How can you make your bank’s customers control transactions on their accounts and use it as an effective fraud protection mechanism? Customer communication and preferences can be vital in detecting fraud early and costs far less.
Consider the following scenarios:
- A customer is going on vacation to Switzerland for 2 weeks and he wants all the card transactions (debit card and credit card) originating from home country to be blocked for the next two weeks.
- Customer wants all fund transfer (Third Party transfer) transactions originating from his internet banking account at any location in home country to be blocked for next 2 months as he is travelling to US for business.
- Customer runs a domestic business and doesn’t travel abroad. The customer wants to disable any transaction originating abroad.
- Customer wants all payee addition transactions to be blocked in his account till he turns this feature on (aka Facebook privacy settings).
- Customer wants to be alerted of any attempt of transaction of more than a set limit with the option to respond with a decision to decline or authorize the transaction (aka. reverse positive payee used for cheque transactions in the commercial banking world).
- Customer holds multiple credit cards and uses a specific credit card for all his ‘Card Not Present’ transactions (online payments). Customer wants all the CNP transactions to be blocked on all his other debit/credit cards.
- Customer wants to block or fix specific limits for purchase of electronic or jewelry items on his debit/credit card.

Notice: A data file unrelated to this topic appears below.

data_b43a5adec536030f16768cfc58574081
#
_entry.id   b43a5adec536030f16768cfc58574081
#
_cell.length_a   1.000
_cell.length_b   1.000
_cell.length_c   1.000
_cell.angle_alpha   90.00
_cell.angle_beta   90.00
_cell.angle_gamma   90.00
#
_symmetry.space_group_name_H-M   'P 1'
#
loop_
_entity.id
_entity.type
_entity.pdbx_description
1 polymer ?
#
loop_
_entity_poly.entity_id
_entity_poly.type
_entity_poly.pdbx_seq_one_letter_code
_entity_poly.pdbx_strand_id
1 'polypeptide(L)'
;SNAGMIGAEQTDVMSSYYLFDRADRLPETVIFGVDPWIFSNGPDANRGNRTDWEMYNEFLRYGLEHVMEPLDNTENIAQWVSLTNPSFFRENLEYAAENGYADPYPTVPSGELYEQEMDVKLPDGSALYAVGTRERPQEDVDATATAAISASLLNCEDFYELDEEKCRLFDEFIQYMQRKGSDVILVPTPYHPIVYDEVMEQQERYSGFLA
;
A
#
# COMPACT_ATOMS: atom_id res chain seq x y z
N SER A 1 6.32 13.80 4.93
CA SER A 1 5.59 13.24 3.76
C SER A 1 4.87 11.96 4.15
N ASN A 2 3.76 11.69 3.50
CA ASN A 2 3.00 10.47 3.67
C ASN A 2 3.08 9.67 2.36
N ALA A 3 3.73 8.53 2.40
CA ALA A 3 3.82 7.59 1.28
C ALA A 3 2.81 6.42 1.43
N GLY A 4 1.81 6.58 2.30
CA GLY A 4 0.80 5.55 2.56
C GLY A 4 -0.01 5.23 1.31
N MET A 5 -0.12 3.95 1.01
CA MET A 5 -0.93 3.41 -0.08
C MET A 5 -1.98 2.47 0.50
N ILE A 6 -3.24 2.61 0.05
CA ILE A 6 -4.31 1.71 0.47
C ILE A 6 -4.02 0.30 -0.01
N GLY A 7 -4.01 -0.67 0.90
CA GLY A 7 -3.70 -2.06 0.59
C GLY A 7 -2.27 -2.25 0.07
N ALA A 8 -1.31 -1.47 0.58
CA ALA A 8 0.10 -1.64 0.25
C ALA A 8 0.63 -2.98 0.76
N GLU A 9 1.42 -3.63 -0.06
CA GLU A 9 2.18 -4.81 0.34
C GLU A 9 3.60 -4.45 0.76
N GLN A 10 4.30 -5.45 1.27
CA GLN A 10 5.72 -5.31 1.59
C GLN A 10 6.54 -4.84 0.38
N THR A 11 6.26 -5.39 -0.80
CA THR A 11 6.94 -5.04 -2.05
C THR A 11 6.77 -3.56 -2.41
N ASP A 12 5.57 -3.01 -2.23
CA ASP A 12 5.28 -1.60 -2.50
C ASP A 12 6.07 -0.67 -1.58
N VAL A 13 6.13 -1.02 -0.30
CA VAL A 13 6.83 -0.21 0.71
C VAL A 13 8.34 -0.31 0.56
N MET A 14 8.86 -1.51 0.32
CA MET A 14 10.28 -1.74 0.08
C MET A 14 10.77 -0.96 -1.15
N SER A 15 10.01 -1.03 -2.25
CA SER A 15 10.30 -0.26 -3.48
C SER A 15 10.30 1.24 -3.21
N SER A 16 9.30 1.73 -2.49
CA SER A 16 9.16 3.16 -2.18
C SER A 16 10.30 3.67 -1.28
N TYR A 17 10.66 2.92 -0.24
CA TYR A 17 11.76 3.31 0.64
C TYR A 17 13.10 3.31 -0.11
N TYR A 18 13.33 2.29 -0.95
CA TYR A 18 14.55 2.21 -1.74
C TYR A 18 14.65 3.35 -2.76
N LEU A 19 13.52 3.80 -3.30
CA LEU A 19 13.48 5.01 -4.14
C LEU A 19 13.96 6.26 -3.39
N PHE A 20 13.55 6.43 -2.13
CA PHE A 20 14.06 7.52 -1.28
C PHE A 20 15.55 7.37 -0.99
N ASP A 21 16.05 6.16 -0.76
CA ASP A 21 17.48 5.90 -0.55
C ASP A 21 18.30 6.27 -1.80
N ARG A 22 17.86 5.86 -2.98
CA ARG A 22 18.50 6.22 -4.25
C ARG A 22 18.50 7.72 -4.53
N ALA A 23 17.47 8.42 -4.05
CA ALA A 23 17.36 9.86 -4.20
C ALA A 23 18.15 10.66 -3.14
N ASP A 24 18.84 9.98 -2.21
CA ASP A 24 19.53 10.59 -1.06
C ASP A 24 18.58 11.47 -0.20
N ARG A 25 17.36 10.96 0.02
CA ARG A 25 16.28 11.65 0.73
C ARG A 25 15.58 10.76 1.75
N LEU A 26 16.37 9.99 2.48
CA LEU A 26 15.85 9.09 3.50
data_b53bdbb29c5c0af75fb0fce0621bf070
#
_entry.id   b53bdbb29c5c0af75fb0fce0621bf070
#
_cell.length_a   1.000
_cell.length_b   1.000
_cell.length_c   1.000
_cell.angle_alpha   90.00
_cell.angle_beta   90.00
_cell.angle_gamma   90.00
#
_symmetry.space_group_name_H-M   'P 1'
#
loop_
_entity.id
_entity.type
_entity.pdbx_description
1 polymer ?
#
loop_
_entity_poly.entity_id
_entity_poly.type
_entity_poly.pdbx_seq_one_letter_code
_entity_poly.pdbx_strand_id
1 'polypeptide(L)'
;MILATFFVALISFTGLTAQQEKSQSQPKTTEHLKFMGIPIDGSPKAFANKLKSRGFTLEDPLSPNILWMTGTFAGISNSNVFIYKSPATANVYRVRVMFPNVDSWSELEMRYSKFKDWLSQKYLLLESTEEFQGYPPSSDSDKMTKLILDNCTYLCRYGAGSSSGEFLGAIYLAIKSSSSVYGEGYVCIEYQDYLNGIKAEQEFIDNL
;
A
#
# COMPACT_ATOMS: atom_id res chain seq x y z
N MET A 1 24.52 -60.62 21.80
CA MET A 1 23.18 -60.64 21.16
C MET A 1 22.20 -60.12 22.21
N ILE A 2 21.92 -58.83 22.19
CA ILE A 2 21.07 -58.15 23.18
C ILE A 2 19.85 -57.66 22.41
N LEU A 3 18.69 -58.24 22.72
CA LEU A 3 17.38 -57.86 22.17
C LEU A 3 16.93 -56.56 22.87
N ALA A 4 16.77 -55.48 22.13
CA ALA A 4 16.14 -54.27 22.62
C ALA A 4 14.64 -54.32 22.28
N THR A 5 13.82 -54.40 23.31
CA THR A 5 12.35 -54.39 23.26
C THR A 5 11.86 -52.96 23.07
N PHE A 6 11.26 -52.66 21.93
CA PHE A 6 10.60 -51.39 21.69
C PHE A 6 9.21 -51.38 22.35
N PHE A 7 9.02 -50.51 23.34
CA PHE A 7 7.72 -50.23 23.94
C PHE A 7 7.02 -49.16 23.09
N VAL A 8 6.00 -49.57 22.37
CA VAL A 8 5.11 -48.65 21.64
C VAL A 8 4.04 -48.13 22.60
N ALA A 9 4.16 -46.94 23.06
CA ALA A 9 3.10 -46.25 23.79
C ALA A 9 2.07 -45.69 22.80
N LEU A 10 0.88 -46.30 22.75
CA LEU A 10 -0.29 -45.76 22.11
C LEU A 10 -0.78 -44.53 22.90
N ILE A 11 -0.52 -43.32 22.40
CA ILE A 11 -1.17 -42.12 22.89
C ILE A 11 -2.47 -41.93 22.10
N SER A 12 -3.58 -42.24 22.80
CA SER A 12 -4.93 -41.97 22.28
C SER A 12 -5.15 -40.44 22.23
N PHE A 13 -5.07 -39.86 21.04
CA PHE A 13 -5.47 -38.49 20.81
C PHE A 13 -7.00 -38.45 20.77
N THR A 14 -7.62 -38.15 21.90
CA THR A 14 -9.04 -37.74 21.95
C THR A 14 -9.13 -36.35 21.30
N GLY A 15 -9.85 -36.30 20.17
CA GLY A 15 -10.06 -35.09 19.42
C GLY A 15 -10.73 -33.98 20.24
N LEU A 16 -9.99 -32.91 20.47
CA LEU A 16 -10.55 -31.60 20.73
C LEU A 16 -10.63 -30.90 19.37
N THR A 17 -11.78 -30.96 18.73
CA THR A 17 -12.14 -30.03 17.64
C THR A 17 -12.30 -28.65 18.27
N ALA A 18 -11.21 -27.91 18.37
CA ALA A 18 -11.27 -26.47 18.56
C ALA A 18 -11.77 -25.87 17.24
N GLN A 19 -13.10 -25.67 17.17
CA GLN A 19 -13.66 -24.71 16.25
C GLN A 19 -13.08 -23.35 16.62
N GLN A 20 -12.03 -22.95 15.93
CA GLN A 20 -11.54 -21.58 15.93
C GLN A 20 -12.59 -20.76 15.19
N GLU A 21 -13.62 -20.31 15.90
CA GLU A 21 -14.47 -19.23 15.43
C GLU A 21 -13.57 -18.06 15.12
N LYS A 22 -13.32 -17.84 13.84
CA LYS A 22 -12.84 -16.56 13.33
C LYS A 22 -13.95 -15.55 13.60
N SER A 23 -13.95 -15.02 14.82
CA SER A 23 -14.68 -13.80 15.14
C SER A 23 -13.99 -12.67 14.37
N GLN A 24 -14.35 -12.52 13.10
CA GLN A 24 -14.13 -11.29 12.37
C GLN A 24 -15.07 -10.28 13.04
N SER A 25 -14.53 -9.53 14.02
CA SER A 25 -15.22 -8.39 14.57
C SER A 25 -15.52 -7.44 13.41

- Customer wants to limit the use of his debit card/credit card to any particular state/states within the country.
In all these scenarios, the bank customers provide the vital situational intelligence which can be built into the banks’ processes for effective fraud protection. In turn, customers also benefit with the convenience of banking on their own terms and securing their accounts.
If you think this is too futuristic, you may be wrong. Reserve Bank of India’s expert committee on customer service in banking has published recommendations to this effect (Report of the committee on customer service in banks). We might see these recommendations getting implemented by Indian banks very soon.
Bank’s core system i.e. core banking, internet banking and credit card processing systems, however modern they may be, are ill-suited to handle this kind of agility. Current generation systems can at the best match a transaction to a bank maintained blacklist and stop a transaction when an entity match occurs.
Banks need to handle this using agile fraud management system which can take this situation intelligence into consideration as part of its decision making strategy for fraud protection. What banks need is a dynamic fraud management system that can digest the relevant information about the debit blocks/limit preferences customer has opted for the given time period and the same system is used for real-time fraud protection.
A real-time fraud protection system monitors every transaction and decides whether to allow, decline or challenge based on the fraud risk system inherently derives or based on the customer provided situational intelligence. This is an example of a technology that can truly achieve the dual objectives of enhanced customer experience and improved fraud control.
How do you see your institution using customer context based intelligence for better fraud prevention?
About the Author: